Natural Garden Remedies (session notes)


Hoverflies have many beneficial roles in our gardens. Photo: Karen Retra

Big thanks to Chiara Cass for facilitating our June gathering on this interesting topic. The evening was very well attended and we had lots of terrific discussion. Thanks to all who came along.

Below are some of Chiara’s notes. We also had many interesting conversations about related issues and potential solutions, some of which are also noted.

If you have a tip or experience to share, please feel free to leave a comment so everyone can benefit from it!

Controlling pest and disease problems in your garden is easier if you:

  • Practice crop rotation growing different plants in the same garden bed makes it more difficult for pests and diseases to accumulate.
  • Save seed from ‘open pollinated’ or true to type plants that are adapted to your soil and conditions.
  • Observe the insects that visit your garden plants, some beneficial insects such as some wasps, hoverflies and ladybirds prey on pest insects such as white fly or aphids. But some others farm the pest insects for their own benefit and cause more harm to your plants, such as some ants and aphids.
  • Clean up around your garden plants to avoid creating the right conditions for harmful pests and diseases to flourish. Pick up fallen fruit to prevent the next generation of fruit fly and prune shrubs and trees that bear fruit every year.

Some simple remedies that you can use to control some common pests and diseases:

  • Coffee grounds can be used to control snails and slugs that are eating your seedlings. Caffeine causes snails and slugs to have a heart attack.
  • Scatter the coffee grounds on the soil surrounding your seedlings or mix up one part espresso coffee to five parts water in a spray bottle and spray foliage and the soil around your seedlings
  • Coffee grounds are also good for improving your soil’s moisture holding capacity. If water runs straight out of the drainage holes of a pot plant when you water the plant, the potting mix may have become hydrophobic. Adding compost + coffee grounds to the potting mix can be beneficial.
  • Baking soda can be used to control black spot, rust or mildew on the foliage of plants such as roses. Bicarb soda is alkaline and it impairs the formation of fungal spores.
  • To make a foliar fungicide dissolve one teaspoon of bicarb in one litre of water, add a drop of dishwashing liquid and a teaspoon of vegetable oil. The detergent and oil spread and fix the bicarb to the leaves. Spray both sides of the leaves but avoid spraying on hot days (30 degrees Celsius).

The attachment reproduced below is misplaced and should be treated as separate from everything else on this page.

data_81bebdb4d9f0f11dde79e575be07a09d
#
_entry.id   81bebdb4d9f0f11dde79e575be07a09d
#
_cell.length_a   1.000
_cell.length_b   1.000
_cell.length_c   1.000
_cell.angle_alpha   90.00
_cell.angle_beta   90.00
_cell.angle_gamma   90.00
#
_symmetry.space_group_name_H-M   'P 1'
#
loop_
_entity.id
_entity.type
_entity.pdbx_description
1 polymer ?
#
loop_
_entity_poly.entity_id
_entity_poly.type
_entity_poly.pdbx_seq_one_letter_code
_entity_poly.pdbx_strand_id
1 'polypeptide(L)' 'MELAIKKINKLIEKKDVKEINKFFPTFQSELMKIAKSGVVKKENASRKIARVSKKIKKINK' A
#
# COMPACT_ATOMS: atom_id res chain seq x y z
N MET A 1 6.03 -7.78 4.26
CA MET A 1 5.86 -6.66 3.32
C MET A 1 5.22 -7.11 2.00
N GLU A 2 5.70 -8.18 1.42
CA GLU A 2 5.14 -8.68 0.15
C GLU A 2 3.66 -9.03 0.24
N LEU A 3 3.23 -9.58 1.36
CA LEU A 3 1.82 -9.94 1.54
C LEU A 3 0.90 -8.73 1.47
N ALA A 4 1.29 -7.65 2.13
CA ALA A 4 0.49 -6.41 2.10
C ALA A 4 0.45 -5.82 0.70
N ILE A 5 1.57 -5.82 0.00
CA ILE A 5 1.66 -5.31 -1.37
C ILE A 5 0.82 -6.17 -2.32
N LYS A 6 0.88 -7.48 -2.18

• Alternatively the butterfat in milk can be used as a fungicide to control mildew on the foliage of cucurbits, begonias, roses and grapes.
  • Vegetable Oil can be used as a pesticide commonly called white oil.
  • Thoroughly blend one cup of vegetable oil with ¼ cup detergent, you can store the concentrate in a labelled bottle, and make sure you shake it before you add it to water to make white oil. Add 1 tablespoon of the concentrate to 1 litre of water in a spray bottle.
  • You can use this white oil mixture to suffocate sap sucking insects like aphids, mites and also scale. As an alternative use an old tooth brush dipped in methylated spirits to scrub scale off plant stems.

Note: All these remedies need to be used repeatedly on a weekly basis when the infestation is heaviest or in case it rains.

Have flowering plants (especially herbs) that attract beneficial insects to your garden so that they can do the hard work of controlling pests for you. You might like to check out this article and video featuring Sophie Thomson on Gardening Australia for more ideas to encourage beneficial insects into your garden.

A few of the many other topics discussed during the session included: citrus gall wasps; aphids; slaters; rabbits; birds (blackbirds, sparrows), curl grubs; green vegetable bugs; white cabbage moth (and butterflies); and mole crickets. A couple of apps those attending have found useful are the Veg Pest ID app and MyPestGuide app (WA based but accepts submissions from across Australia).

Thanks again to all who contributed. This is a topic we’ll no doubt continue to discuss!

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